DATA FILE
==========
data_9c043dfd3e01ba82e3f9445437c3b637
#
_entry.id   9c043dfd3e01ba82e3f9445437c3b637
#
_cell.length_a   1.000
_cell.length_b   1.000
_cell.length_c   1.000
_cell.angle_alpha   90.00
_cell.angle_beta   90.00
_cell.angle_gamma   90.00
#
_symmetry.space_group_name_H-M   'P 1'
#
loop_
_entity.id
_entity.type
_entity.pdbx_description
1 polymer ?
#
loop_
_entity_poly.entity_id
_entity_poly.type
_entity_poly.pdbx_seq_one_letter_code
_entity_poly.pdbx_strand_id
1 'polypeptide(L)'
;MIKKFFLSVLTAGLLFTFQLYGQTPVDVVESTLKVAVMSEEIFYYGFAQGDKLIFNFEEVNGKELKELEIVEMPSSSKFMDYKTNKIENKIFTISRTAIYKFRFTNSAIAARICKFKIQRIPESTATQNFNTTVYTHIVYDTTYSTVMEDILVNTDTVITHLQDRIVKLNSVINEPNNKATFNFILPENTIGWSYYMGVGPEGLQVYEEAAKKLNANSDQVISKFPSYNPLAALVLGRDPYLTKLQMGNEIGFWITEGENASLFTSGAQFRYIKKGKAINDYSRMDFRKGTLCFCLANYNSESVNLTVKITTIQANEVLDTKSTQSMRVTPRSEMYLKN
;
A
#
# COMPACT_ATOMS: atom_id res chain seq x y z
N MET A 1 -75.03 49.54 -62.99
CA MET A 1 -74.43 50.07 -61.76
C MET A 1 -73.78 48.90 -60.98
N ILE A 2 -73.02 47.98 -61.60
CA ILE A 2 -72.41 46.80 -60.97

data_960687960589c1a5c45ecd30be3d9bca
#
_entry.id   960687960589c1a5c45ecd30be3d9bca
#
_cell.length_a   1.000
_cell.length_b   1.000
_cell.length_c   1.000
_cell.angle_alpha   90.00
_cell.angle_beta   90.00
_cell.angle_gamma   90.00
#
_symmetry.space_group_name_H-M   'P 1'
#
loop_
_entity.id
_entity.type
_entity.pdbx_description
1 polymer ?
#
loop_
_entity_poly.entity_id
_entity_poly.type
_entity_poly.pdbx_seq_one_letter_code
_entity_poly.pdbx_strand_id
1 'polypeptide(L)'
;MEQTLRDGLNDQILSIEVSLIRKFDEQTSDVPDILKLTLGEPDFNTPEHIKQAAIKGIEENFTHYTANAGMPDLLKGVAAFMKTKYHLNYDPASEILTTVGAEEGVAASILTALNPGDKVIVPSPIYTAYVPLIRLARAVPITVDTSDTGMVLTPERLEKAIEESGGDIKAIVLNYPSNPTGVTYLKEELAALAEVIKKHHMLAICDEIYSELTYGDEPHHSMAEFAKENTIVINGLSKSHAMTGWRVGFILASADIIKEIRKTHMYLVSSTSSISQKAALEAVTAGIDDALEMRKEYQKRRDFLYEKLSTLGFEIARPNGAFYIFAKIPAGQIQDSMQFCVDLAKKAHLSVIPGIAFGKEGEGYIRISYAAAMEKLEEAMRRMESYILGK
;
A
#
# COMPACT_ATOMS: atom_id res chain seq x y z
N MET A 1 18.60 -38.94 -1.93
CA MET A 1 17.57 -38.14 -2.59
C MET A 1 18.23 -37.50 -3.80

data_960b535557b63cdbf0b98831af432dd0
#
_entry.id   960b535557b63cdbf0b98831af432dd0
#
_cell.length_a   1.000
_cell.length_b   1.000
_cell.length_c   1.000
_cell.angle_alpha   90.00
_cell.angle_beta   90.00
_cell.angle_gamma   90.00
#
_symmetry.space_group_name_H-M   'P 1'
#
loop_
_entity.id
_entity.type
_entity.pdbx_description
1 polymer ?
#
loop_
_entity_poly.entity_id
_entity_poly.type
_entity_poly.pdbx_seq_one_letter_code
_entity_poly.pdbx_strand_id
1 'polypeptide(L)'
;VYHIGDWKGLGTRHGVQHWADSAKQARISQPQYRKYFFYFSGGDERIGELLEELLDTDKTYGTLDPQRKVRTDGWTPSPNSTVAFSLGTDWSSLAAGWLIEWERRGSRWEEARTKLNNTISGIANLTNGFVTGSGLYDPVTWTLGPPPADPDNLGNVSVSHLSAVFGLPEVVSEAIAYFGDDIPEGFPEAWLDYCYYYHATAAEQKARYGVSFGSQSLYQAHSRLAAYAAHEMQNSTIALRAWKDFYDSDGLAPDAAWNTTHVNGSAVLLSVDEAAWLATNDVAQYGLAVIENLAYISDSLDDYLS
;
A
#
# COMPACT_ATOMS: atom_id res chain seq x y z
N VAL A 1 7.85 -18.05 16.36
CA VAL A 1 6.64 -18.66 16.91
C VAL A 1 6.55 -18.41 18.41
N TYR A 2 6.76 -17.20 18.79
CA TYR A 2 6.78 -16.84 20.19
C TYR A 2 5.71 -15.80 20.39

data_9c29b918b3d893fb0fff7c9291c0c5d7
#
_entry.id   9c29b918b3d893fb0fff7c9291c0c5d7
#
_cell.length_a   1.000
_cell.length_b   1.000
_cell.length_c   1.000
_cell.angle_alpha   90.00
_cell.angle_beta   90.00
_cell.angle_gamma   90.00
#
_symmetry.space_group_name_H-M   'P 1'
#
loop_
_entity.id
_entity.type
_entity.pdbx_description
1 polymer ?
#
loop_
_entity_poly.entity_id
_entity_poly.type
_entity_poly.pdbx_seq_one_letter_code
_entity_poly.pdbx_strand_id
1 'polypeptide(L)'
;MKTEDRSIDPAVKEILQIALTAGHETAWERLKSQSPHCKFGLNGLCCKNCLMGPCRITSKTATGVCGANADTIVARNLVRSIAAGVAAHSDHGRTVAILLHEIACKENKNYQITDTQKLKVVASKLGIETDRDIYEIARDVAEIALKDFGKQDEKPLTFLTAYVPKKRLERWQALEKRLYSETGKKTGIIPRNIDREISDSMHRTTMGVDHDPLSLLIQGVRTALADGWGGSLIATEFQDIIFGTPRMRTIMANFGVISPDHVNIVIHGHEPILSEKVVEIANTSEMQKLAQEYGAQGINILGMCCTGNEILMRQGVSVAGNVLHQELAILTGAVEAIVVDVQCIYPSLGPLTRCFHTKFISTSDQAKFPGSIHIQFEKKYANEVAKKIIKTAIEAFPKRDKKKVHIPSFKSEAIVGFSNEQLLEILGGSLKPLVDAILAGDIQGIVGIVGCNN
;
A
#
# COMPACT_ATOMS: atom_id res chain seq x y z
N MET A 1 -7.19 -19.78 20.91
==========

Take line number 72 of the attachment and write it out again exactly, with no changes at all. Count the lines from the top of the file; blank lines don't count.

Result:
#